Report says: Israeli tech strong, bureaucracy weak

Report says: Israeli tech strong, bureaucracy weak

The Networked Readiness Index praises Israel’s innovation, but education and legal issues are a concern

The Global Information Technology Report's Network Readiness Index map (Photo credit: Courtesy)
The Global Information Technology Report's Network Readiness Index map (Photo credit: Courtesy)

Israel ranked number 15 in this year’s Networked Readiness Index, published in the Global Information Technology Report by the World Economic Forum, a measure of a country’s realization of its “digital potential,” or ability to marshal information and communications technology (ICT) to advance business and society. Israel “leads the regional rankings with a stable profile” in the use of technology to advance the economy and society in general, the list said.

The index, which the WEF has published for 13 years, measures the capacity of 148 economies to leverage ICT for growth and well-being, looking at a variety of factors, from Internet and communication infrastructure to legal and social issues, education, entrepreneurship, innovation in research and development and the effectiveness of the legal system in contract enforcement. The index found Israel lacking in this last area.

The index’s rankings are based on a combination of data from publicly available sources and the results of an Executive Opinion Survey, a comprehensive annual questionnaire of more than 15,000 executives conducted by the WEF in collaboration with over 160 leading partner research institutes and business organizations. The WEF’s Israeli partner is the Israel Manufacturer’s Association.

The index shows Israel as a world leader in areas such as R&D and innovation and the use of the ICT in business. Israel ranks fifth in the world in the number of patents filed, with 79.4 patents filed per million people, behind Japan (118.9), Finland (110.1), Sweden (88.8) and South Korea (87.8), and ahead of 10th-place United States (51.6). In its “capacity to innovate” (the ability to marshal resources to develop new technologies), Israel is among the elite, tied for third place with Germany, the US and Japan, and right behind Switzerland and Finland. Israel scored well in how well companies can absorb and use new technologies (fifth place), venture capital availability (eighth), government willingness to buy and use new technology (ninth), and in e-participation, which indicates the quality and availability of government resources and information on-line (seventh).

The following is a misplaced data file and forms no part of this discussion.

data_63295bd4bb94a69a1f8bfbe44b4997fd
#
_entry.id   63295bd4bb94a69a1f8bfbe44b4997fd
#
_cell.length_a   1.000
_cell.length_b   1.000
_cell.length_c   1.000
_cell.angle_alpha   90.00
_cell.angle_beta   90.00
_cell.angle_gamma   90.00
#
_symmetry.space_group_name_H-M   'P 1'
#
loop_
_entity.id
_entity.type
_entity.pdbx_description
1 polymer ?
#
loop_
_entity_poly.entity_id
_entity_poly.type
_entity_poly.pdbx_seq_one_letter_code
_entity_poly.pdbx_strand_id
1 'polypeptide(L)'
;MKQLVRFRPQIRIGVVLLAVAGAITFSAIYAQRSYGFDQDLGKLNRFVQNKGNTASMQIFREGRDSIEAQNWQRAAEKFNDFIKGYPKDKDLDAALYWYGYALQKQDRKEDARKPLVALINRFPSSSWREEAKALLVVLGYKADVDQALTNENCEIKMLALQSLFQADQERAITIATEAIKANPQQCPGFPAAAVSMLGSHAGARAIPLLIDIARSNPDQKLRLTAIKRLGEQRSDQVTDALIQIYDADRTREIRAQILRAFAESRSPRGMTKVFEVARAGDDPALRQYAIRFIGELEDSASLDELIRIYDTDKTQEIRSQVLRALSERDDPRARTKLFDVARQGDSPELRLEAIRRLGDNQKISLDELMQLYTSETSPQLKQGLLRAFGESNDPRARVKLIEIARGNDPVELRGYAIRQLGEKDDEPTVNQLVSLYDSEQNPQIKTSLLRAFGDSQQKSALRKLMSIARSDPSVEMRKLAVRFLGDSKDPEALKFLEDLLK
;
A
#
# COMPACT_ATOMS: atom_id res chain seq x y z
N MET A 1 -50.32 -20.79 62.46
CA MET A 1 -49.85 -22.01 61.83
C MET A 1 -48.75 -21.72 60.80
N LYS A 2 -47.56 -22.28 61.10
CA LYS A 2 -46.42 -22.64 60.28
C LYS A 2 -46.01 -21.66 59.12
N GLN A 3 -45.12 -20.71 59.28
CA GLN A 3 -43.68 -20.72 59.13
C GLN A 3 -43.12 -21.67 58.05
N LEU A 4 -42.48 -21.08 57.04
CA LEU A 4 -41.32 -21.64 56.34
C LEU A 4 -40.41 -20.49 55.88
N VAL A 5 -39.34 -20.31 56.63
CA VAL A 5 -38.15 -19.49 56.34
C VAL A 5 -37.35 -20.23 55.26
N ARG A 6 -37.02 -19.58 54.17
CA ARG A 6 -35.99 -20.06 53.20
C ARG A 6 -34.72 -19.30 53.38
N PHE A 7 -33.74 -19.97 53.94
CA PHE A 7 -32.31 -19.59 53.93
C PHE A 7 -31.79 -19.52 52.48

Israel is the second cheapest place in the world for fixed broadband Internet connections, right behind Sri Lanka, according to the index. For mobile broadband, Israel is far less affordable, ranking 89th on the affordability index. Likewise, Israel scores poorly (84th) for the level of competition in the Internet and telephony sectors. Those rankings may be outdated; for the mobile and affordability indices, the report uses figures from 2011, before the establishment of the lower-cost cell phone companies like Golan Telecom and Rami Levy Communications. Those companies drove down the price of cell phone voice and data rates significantly, but the resulting increased affordability will be reflected only in future reports.

Although Israel’s communication and technical infrastructure is solid (ample electric production, nearly full cellphone network coverage around the country). Israel fares worse in areas such as bureaucracy, the effectiveness of law-making bodies and economic competitiveness. In the latter category, Israel comes in 95th, near countries such as Botswana, Lesotho, Bhutan, Myanmar and Mongolia. The US (14th), all of Western Europe and much of Eastern Europe and even China (46th) have far more competitive economies, although Israel’s is still more competitive than Russia’s (113th) or Iran’s (121st).

Israel is far ahead of its neighbors in the overall index ranking (Jordan is 44th, Egypt 91st and Syria does not appear on the list), as well as any other Middle Eastern country (the next country from the region on the list is Qatar, ranked 23rd). Although it portrays itself as an advanced country, Iran is ranked 104th overall and does poorly in almost all indices. Israel is ahead of Iran in almost all areas — except for quality of math & science education, where Iran ranks 40th, and Israel 78th.

Israeli bureaucracy is also impeding the advancement of the tech economy, the index states. It is easier and faster to start a business in 69 other countries than it is in Israel, and it is easier and faster to settle disputes in the courts of 43 other countries than in Israel’s. Enforcing contracts in Israel is extremely difficult; the country ranks 47th in number of procedures needed to enforce a contract, and 125th in the number of days needed to enforce them.

Israel again ranks 15th place overall, leading the regional rankings with a stable profile. The country continues to boast a fairly good ICT infrastructure that remains affordable and results in very high levels of ICT usage across all agents. Around three-quarters of the country’s households have a personal computer and Internet connection at home and are Internet users. More than half of the population has access to mobile broadband.

Overall, the index says, “Israel’s government has made a significant effort to offer its services online, and e-commerce is fairly well developed. In addition, the country benefits from a rather skillful labor force (39th), despite some concerns about the quality of education, that — coupled with favorable conditions for innovation and entrepreneurship and a high capacity of companies to innovate — result in very high technological capacity, as evidenced by the high number of overall patents, notably in ICT-related fields.”

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